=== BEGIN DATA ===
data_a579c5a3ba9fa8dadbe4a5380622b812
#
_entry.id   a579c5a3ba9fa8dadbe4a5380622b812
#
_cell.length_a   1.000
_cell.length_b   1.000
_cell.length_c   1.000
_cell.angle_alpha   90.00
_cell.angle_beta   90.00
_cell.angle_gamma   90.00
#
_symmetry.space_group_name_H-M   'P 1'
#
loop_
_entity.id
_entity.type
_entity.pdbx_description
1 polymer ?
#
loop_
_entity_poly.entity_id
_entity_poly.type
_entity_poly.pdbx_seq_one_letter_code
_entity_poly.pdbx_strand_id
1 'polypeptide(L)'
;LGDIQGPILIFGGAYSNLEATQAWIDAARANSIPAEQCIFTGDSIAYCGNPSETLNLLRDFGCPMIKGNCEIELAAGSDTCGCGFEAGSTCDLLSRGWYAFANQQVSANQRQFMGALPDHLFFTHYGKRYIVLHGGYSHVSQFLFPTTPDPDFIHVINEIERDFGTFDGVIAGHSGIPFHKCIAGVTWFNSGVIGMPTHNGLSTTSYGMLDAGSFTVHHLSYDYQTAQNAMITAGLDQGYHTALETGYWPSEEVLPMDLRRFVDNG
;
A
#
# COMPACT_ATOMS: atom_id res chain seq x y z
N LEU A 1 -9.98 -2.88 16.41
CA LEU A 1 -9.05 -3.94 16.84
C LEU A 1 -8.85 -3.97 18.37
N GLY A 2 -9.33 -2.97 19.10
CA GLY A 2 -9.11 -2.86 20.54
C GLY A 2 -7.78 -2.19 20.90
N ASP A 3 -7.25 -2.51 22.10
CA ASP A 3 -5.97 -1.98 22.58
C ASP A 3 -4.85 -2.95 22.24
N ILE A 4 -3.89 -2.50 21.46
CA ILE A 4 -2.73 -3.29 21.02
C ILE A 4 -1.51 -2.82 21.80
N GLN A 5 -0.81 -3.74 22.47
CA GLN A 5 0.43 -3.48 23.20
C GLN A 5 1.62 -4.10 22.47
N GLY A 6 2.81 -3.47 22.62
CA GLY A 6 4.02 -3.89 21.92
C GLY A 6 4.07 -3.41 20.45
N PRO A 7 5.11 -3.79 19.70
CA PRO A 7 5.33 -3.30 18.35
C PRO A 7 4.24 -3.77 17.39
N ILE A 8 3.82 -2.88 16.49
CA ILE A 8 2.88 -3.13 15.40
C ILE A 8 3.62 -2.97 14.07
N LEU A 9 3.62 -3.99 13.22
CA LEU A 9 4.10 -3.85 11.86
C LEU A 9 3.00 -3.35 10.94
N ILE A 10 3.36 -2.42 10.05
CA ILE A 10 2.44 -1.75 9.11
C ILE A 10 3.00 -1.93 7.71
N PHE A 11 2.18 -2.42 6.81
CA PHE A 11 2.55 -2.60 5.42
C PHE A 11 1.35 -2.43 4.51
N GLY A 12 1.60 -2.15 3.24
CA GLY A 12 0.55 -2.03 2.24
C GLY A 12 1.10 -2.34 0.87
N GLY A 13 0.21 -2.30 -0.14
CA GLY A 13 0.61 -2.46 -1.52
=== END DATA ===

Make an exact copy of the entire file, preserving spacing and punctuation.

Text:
data_a579c5a3ba9fa8dadbe4a5380622b812
#
_entry.id   a579c5a3ba9fa8dadbe4a5380622b812
#
_cell.length_a   1.000
_cell.length_b   1.000
_cell.length_c   1.000
_cell.angle_alpha   90.00
_cell.angle_beta   90.00
_cell.angle_gamma   90.00
#
_symmetry.space_group_name_H-M   'P 1'
#
loop_
_entity.id
_entity.type
_entity.pdbx_description
1 polymer ?
#
loop_
_entity_poly.entity_id
_entity_poly.type
_entity_poly.pdbx_seq_one_letter_code
_entity_poly.pdbx_strand_id
1 'polypeptide(L)'
;LGDIQGPILIFGGAYSNLEATQAWIDAARANSIPAEQCIFTGDSIAYCGNPSETLNLLRDFGCPMIKGNCEIELAAGSDTCGCGFEAGSTCDLLSRGWYAFANQQVSANQRQFMGALPDHLFFTHYGKRYIVLHGGYSHVSQFLFPTTPDPDFIHVINEIERDFGTFDGVIAGHSGIPFHKCIAGVTWFNSGVIGMPTHNGLSTTSYGMLDAGSFTVHHLSYDYQTAQNAMITAGLDQGYHTALETGYWPSEEVLPMDLRRFVDNG
;
A
#
# COMPACT_ATOMS: atom_id res chain seq x y z
N LEU A 1 -9.98 -2.88 16.41
CA LEU A 1 -9.05 -3.94 16.84
C LEU A 1 -8.85 -3.97 18.37
N GLY A 2 -9.33 -2.97 19.10
CA GLY A 2 -9.11 -2.86 20.54
C GLY A 2 -7.78 -2.19 20.90
N ASP A 3 -7.25 -2.51 22.10
CA ASP A 3 -5.97 -1.98 22.58
C ASP A 3 -4.85 -2.95 22.24
N ILE A 4 -3.89 -2.50 21.46
CA ILE A 4 -2.73 -3.29 21.02
C ILE A 4 -1.51 -2.82 21.80
N GLN A 5 -0.81 -3.74 22.47
CA GLN A 5 0.43 -3.48 23.20
C GLN A 5 1.62 -4.10 22.47
N GLY A 6 2.81 -3.47 22.62
CA GLY A 6 4.02 -3.89 21.92
C GLY A 6 4.07 -3.41 20.45
N PRO A 7 5.11 -3.79 19.70
CA PRO A 7 5.33 -3.30 18.35
C PRO A 7 4.24 -3.77 17.39
N ILE A 8 3.82 -2.88 16.49
CA ILE A 8 2.88 -3.13 15.40
C ILE A 8 3.62 -2.97 14.07
N LEU A 9 3.62 -3.99 13.22
CA LEU A 9 4.10 -3.85 11.86
C LEU A 9 3.00 -3.35 10.94
N ILE A 10 3.36 -2.42 10.05
CA ILE A 10 2.44 -1.75 9.11
C ILE A 10 3.00 -1.93 7.71
N PHE A 11 2.18 -2.42 6.81
CA PHE A 11 2.55 -2.60 5.42
C PHE A 11 1.35 -2.43 4.51
N GLY A 12 1.60 -2.15 3.24
CA GLY A 12 0.55 -2.03 2.24
C GLY A 12 1.10 -2.34 0.87
N GLY A 13 0.21 -2.30 -0.14
CA GLY A 13 0.61 -2.46 -1.52